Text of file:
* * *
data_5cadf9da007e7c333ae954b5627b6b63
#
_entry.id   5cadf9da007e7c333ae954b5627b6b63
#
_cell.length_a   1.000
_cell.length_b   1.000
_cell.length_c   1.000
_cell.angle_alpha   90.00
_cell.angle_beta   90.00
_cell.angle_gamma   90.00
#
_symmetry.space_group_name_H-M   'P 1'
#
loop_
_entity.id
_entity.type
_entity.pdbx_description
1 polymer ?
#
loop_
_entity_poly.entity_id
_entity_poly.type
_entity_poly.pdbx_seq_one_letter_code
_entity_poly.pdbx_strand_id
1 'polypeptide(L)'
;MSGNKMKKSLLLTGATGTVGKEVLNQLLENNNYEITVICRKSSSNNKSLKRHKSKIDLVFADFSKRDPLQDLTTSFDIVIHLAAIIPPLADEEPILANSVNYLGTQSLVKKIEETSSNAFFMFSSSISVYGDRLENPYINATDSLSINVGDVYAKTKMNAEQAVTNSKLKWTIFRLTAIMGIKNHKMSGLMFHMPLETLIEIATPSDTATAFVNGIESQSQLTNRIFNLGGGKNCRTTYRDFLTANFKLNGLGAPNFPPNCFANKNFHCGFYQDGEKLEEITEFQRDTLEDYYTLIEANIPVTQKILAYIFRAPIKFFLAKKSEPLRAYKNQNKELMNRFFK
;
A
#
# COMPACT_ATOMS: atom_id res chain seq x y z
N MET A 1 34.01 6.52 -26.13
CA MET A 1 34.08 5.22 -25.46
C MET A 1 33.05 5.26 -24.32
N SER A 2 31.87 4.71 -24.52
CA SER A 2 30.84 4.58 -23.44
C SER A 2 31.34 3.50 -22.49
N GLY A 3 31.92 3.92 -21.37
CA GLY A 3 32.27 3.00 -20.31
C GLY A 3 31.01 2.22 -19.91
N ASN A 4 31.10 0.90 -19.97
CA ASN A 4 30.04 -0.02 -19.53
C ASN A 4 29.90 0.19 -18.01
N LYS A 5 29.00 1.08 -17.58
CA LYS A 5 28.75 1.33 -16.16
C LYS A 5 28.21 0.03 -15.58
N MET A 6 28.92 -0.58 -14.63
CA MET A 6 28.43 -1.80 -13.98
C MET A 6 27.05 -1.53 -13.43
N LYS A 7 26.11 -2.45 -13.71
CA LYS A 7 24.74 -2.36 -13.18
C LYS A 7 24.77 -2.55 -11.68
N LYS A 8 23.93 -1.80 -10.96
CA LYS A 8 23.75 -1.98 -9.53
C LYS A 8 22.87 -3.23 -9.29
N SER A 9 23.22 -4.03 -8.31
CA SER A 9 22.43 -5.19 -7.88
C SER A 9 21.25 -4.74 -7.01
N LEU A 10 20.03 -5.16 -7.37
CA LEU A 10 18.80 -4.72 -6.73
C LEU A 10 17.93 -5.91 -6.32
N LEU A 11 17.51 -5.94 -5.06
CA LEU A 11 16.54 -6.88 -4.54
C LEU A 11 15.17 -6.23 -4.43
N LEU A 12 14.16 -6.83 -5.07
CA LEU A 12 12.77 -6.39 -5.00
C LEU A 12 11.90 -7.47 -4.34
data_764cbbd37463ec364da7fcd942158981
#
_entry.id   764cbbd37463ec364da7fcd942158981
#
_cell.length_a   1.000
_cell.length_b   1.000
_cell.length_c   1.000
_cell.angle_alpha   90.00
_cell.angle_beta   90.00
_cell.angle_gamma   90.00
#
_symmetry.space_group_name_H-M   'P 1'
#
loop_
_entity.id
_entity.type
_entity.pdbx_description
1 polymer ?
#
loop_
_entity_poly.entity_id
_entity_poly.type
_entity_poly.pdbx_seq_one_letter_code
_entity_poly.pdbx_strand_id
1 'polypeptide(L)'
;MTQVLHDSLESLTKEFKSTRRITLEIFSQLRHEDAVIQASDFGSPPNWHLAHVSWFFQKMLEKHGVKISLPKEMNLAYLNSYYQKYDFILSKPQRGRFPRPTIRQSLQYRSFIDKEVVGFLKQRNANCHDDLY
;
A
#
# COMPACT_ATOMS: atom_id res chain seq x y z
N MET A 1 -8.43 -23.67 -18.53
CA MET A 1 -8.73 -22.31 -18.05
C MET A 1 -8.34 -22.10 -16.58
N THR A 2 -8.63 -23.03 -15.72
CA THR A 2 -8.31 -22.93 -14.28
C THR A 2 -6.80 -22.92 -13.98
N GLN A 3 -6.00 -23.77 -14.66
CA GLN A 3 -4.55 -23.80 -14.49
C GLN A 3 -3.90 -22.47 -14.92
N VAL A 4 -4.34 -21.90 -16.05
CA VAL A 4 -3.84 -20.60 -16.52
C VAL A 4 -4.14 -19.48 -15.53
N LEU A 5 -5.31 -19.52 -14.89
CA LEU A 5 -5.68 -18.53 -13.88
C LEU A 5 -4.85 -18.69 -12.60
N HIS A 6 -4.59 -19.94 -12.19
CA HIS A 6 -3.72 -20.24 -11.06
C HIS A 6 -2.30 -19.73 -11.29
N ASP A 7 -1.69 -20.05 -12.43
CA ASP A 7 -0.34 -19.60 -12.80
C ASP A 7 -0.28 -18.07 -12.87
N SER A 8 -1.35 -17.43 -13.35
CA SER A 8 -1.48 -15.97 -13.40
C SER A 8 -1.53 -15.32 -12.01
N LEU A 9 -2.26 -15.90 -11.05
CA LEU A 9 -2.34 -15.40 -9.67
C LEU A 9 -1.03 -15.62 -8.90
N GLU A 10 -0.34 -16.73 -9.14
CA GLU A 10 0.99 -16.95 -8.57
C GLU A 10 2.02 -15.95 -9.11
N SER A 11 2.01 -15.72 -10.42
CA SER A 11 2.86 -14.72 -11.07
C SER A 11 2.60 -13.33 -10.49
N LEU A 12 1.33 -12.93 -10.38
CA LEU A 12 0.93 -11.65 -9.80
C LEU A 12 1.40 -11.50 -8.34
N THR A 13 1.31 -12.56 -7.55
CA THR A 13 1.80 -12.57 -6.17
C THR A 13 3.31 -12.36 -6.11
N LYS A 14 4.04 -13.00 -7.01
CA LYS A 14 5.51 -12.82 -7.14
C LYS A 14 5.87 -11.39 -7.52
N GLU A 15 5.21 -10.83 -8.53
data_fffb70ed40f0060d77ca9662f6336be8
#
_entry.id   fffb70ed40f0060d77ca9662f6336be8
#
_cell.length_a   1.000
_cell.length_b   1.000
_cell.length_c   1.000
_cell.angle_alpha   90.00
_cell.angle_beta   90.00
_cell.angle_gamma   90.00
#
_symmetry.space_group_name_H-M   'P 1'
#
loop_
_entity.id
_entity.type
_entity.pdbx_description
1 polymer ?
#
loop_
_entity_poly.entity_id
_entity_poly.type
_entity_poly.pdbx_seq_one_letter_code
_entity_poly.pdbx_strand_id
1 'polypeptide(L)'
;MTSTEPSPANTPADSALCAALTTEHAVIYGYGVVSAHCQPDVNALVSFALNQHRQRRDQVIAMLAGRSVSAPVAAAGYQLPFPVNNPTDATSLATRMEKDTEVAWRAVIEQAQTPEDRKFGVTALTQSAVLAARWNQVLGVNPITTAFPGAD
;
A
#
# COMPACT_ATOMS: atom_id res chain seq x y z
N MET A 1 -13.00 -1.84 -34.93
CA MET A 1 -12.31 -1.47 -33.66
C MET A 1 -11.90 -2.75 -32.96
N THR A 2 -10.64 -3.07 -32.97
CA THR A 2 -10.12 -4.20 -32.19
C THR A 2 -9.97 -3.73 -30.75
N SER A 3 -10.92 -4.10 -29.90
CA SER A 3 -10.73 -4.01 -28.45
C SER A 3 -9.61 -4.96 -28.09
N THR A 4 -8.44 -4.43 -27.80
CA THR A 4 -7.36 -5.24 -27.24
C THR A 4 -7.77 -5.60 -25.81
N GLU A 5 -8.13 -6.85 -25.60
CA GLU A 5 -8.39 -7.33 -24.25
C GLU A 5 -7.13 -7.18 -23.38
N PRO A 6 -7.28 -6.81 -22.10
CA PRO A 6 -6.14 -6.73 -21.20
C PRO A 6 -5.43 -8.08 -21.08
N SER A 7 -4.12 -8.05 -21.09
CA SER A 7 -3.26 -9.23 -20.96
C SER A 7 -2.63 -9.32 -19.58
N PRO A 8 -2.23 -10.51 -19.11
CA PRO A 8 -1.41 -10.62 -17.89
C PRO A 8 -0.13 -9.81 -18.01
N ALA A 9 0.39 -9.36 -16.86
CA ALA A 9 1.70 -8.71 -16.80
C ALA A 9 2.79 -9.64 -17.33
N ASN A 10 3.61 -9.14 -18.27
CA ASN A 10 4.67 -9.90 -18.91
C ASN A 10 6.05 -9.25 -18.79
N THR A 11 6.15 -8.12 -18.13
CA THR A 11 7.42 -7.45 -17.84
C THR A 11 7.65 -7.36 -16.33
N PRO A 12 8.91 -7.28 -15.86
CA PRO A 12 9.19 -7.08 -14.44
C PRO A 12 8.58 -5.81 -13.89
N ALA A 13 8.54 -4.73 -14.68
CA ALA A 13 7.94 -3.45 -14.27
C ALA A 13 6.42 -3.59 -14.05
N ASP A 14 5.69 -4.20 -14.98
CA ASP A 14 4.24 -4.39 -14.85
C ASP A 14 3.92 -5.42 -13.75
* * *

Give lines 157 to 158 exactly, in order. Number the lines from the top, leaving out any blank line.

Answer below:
1 polymer ?
#